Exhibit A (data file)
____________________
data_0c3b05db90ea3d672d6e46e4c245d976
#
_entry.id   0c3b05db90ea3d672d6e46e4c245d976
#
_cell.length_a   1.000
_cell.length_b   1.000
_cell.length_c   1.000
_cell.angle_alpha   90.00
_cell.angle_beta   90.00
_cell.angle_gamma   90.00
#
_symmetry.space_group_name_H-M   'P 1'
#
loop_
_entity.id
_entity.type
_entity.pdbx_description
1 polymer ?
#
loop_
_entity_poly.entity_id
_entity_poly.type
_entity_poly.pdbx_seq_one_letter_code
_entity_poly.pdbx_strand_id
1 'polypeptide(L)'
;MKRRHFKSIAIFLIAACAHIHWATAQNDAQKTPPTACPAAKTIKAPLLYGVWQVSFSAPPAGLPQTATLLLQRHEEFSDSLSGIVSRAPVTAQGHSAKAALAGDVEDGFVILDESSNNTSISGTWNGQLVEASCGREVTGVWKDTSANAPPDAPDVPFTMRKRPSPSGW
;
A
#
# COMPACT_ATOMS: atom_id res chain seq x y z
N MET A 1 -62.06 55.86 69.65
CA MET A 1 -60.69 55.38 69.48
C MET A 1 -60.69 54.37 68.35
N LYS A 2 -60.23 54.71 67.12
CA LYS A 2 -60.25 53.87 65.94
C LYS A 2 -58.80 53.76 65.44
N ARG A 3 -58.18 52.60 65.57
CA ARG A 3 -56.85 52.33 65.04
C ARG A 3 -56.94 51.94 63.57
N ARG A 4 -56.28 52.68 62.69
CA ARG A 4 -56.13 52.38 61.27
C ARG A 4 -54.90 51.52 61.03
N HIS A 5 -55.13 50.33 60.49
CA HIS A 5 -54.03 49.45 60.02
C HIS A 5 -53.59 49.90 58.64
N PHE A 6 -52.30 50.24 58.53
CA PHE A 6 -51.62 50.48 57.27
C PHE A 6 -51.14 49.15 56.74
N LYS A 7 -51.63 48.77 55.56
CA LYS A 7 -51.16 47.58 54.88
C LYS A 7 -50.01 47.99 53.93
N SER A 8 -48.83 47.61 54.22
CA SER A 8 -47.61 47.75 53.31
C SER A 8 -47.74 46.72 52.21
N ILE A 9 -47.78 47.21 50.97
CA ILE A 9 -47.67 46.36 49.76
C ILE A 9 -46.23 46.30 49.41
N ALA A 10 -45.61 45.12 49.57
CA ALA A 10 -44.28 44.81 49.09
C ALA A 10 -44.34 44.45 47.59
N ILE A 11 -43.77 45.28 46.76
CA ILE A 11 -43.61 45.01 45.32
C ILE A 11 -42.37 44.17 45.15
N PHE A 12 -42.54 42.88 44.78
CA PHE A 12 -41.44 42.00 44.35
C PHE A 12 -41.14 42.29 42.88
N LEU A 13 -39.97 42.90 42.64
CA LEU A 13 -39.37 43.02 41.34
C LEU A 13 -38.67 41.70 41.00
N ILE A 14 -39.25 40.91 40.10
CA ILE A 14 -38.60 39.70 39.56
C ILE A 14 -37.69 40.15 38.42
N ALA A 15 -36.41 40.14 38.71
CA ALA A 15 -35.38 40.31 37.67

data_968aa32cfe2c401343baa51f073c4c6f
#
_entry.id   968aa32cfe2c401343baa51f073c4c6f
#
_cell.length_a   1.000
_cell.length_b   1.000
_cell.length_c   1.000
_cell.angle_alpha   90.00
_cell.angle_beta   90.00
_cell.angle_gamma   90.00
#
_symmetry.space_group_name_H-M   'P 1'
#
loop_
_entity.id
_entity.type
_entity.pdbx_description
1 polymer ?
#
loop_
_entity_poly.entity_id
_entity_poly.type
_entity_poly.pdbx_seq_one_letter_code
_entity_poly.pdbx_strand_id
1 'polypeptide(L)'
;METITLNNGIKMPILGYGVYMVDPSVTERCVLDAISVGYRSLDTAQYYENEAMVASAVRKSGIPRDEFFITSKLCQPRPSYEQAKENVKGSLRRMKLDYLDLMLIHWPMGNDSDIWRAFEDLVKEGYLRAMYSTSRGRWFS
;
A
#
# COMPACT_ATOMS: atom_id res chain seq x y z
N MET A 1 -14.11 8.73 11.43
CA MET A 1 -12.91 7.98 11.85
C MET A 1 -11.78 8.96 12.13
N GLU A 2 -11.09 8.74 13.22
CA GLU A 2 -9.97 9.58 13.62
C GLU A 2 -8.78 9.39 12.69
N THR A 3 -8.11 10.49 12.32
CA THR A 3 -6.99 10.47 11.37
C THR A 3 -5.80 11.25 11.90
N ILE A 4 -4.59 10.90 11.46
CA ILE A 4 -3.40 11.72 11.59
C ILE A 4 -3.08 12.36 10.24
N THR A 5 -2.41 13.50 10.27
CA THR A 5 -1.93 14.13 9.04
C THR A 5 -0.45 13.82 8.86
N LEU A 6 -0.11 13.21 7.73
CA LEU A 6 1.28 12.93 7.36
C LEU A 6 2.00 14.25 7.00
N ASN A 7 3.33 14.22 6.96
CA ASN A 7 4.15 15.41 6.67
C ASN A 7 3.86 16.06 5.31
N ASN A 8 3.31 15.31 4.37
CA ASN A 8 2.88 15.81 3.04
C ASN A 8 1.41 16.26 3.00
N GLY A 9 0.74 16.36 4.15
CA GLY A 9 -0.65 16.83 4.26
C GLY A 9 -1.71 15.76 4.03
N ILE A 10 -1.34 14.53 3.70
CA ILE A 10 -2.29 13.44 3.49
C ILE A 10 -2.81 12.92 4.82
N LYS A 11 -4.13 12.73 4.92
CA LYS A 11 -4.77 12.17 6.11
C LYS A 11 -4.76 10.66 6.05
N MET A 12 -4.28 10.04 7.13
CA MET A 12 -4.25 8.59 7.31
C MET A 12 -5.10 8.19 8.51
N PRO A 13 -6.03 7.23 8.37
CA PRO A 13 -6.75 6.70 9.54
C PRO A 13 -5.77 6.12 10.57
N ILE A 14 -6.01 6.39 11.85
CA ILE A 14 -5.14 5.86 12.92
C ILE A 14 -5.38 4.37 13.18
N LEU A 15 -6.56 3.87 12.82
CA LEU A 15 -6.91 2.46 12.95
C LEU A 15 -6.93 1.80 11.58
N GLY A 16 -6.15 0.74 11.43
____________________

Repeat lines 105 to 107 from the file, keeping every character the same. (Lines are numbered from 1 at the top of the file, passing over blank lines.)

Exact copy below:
N MET A 1 -14.11 8.73 11.43
CA MET A 1 -12.91 7.98 11.85
C MET A 1 -11.78 8.96 12.13